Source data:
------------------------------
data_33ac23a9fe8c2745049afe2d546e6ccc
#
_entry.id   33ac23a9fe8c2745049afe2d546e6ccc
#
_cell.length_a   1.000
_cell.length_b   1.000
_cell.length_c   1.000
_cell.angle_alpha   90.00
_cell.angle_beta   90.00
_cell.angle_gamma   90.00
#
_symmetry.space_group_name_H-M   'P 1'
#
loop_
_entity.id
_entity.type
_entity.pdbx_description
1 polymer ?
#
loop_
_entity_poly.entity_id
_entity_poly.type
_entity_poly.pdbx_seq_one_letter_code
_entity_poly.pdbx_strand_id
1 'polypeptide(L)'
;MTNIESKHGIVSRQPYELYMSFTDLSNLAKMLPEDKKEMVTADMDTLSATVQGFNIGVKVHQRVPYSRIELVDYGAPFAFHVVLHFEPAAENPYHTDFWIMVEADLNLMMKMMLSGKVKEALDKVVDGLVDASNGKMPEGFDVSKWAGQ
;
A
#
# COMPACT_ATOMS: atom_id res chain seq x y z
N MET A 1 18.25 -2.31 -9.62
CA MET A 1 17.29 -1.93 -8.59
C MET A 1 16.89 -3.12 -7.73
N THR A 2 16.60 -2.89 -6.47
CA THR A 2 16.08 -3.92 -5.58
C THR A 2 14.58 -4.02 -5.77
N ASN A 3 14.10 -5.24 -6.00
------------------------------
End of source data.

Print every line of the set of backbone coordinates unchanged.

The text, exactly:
data_33ac23a9fe8c2745049afe2d546e6ccc
#
_entry.id   33ac23a9fe8c2745049afe2d546e6ccc
#
_cell.length_a   1.000
_cell.length_b   1.000
_cell.length_c   1.000
_cell.angle_alpha   90.00
_cell.angle_beta   90.00
_cell.angle_gamma   90.00
#
_symmetry.space_group_name_H-M   'P 1'
#
loop_
_entity.id
_entity.type
_entity.pdbx_description
1 polymer ?
#
loop_
_entity_poly.entity_id
_entity_poly.type
_entity_poly.pdbx_seq_one_letter_code
_entity_poly.pdbx_strand_id
1 'polypeptide(L)'
;MTNIESKHGIVSRQPYELYMSFTDLSNLAKMLPEDKKEMVTADMDTLSATVQGFNIGVKVHQRVPYSRIELVDYGAPFAFHVVLHFEPAAENPYHTDFWIMVEADLNLMMKMMLSGKVKEALDKVVDGLVDASNGKMPEGFDVSKWAGQ
;
A
#
# COMPACT_ATOMS: atom_id res chain seq x y z
N MET A 1 18.25 -2.31 -9.62
CA MET A 1 17.29 -1.93 -8.59
C MET A 1 16.89 -3.12 -7.73
N THR A 2 16.60 -2.89 -6.47
CA THR A 2 16.08 -3.92 -5.58
C THR A 2 14.58 -4.02 -5.77
N ASN A 3 14.10 -5.24 -6.00